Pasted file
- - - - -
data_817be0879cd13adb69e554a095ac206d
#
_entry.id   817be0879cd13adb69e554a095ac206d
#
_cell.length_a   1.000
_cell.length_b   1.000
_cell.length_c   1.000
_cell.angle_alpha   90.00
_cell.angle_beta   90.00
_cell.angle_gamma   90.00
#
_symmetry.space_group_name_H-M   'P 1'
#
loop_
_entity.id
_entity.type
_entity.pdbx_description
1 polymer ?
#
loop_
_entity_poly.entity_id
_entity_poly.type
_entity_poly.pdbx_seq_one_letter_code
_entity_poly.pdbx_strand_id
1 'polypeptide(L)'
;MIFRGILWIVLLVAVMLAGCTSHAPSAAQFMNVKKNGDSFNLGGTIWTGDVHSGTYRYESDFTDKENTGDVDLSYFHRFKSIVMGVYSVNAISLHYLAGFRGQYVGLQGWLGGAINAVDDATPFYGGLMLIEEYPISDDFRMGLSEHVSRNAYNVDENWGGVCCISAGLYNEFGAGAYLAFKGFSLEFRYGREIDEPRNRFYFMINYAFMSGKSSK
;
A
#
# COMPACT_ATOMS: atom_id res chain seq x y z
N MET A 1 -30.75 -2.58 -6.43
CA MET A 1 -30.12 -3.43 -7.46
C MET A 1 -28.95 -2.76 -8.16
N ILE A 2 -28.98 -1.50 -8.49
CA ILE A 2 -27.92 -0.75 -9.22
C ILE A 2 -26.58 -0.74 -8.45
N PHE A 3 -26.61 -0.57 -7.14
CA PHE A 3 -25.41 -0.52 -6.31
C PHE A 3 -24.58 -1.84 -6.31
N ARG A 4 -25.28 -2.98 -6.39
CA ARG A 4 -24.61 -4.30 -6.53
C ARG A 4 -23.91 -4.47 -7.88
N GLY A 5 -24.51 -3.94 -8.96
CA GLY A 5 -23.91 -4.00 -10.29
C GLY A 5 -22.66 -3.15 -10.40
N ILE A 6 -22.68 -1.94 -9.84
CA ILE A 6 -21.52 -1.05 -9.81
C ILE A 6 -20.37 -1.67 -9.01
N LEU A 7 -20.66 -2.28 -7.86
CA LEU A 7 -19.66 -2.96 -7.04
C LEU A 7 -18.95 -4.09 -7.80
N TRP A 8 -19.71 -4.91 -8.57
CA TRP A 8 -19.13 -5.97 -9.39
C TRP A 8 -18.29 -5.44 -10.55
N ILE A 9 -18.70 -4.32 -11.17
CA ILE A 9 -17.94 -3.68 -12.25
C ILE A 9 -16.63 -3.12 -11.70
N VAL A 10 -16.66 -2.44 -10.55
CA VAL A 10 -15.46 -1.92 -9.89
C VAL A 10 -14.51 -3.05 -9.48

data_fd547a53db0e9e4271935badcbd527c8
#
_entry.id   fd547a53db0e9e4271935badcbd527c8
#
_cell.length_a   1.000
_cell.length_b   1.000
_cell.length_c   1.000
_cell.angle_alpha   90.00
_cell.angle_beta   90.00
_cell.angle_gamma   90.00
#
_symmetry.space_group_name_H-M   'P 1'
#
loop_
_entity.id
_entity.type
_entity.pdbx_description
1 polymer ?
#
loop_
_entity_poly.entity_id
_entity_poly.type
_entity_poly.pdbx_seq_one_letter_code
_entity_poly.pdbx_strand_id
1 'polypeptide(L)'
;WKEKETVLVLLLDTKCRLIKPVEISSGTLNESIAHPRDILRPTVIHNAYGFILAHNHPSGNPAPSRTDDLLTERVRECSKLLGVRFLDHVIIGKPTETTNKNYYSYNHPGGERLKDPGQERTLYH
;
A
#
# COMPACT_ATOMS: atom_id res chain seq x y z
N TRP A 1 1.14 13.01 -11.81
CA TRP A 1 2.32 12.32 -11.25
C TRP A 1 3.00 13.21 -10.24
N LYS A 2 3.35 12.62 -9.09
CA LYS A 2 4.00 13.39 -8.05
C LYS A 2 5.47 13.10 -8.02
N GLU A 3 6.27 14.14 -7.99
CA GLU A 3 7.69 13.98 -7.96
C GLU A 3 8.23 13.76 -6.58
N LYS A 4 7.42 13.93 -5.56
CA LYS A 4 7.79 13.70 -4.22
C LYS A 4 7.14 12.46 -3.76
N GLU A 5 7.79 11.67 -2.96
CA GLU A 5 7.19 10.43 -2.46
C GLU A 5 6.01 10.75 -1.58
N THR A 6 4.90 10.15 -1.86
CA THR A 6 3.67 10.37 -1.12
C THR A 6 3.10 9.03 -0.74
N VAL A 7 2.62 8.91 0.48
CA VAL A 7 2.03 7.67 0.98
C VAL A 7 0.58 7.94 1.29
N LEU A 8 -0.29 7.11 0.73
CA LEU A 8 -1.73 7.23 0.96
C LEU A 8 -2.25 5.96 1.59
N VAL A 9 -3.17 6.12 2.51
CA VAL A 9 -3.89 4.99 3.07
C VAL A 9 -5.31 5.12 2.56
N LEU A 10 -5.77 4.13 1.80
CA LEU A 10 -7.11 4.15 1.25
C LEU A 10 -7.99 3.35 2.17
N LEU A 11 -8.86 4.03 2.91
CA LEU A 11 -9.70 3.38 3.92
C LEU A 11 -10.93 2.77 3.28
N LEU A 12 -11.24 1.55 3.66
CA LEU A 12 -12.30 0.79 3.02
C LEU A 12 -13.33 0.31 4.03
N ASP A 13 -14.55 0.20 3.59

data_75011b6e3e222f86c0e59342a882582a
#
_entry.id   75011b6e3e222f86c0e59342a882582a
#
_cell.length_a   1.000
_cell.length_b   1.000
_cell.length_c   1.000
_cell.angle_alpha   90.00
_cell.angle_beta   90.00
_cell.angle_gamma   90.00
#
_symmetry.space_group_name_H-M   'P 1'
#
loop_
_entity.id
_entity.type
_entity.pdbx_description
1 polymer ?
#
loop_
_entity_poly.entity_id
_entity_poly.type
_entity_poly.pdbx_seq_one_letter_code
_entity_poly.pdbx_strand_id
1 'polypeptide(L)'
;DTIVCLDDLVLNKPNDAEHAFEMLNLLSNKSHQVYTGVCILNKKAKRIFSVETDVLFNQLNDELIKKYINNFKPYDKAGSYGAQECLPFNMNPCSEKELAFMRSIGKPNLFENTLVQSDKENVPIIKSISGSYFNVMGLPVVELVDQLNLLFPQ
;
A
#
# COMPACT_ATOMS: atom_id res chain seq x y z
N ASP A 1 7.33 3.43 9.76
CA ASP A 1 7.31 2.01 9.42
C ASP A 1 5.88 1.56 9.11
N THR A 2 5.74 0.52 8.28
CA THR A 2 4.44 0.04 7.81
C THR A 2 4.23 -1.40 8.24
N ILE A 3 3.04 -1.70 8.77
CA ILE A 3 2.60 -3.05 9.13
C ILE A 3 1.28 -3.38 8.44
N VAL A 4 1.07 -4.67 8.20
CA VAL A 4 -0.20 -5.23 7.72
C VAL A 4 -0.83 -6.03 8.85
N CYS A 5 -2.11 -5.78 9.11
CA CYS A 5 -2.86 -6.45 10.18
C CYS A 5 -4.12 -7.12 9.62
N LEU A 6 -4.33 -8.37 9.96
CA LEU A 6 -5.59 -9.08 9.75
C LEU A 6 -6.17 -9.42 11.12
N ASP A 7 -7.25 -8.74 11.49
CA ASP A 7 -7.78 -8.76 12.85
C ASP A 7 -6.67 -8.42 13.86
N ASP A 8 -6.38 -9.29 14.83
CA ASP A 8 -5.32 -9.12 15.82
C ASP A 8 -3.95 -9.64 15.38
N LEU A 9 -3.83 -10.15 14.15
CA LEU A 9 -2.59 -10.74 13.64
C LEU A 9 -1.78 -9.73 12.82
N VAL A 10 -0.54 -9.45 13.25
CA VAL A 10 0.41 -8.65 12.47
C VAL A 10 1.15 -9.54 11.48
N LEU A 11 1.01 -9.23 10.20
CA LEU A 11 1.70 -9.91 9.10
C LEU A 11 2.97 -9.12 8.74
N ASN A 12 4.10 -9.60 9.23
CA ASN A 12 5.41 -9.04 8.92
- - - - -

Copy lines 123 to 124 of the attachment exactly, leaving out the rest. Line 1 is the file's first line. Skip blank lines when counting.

C LEU A 11 -10.93 2.77 3.28
N LEU A 12 -11.24 1.55 3.66